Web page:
My uncle Pat died
as men will do
and I wept
because there was nothing else.

But his name is my name
as his death is my death
and his children and widow
own my tears
as much as I do.

I told my mother
not to speak ill of the dead
and she told me
not to speak ill of God
but both were to blame here,
partners in a crime
against a man with whom I never shared a word.

Both had wronged me,
and his daughter of 16 tender years
and maybe it was for her that I wept.
it was for my mother,
with the same serpent nestled to her breast.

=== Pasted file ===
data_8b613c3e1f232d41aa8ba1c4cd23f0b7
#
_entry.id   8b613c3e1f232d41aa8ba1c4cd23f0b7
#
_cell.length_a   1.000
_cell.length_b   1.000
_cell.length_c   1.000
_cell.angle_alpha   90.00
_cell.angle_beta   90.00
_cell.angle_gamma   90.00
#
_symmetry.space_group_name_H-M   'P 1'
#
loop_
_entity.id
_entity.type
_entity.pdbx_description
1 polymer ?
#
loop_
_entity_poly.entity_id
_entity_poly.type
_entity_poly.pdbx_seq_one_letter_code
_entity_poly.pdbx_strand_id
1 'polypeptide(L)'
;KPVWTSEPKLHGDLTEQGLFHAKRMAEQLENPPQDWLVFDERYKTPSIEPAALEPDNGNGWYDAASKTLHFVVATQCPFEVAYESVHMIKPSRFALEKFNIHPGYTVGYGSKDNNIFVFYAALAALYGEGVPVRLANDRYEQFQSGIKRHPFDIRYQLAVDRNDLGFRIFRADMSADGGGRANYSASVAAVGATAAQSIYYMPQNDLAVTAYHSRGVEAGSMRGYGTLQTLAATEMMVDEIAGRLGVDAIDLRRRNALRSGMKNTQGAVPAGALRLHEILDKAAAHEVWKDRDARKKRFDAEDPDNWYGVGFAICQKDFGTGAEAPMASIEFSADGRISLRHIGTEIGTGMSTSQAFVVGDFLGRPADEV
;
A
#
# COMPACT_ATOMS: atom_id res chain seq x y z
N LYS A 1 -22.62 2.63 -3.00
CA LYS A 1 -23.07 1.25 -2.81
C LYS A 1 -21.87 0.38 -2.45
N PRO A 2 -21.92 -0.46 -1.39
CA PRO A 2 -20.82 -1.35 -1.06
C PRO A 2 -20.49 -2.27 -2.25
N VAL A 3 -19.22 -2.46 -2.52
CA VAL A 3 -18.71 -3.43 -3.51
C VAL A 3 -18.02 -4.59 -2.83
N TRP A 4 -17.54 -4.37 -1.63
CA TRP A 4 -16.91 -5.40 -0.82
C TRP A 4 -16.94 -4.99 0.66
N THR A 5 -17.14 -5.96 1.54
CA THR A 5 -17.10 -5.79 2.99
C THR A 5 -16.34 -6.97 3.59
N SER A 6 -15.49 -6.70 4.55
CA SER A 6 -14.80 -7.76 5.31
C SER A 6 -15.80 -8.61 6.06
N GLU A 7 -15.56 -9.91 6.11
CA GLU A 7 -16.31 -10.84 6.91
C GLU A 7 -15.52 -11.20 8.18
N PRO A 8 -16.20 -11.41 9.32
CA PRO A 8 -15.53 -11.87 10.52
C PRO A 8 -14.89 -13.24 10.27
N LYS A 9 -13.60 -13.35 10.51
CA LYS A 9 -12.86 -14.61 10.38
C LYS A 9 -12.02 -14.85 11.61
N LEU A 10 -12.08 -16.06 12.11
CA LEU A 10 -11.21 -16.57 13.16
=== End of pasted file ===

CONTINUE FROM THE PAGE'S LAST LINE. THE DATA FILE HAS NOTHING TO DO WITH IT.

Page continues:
it was for me
and the quiet, hungry thing
that eats my future,
my family,
and this man,

who will never tell me stories
of my green homeland
or my grandfather
and the woman who seduced him.
All I know now is that it is
not fair that he should die,
even if he was a coward and a fool,
not fair that he should die,
if he were alone and unloved
(and he was not), even then.

No matter how many times it happens,
in a school or a prison,
in a foreign war
or to my uncle who I never knew,
it is not fair.

Not fair that we should have something
so sweet and have it taken from us,
not fair that we should love breath so dearly
when it’s loss is never in question.
Not fair that a man
who drank and played and loved
and handed out silver dollars
to his nephews and nieces
should be laid in the ground
and be nothing more
than a memory and food
for the grass.

My uncle Pat died
as men will do.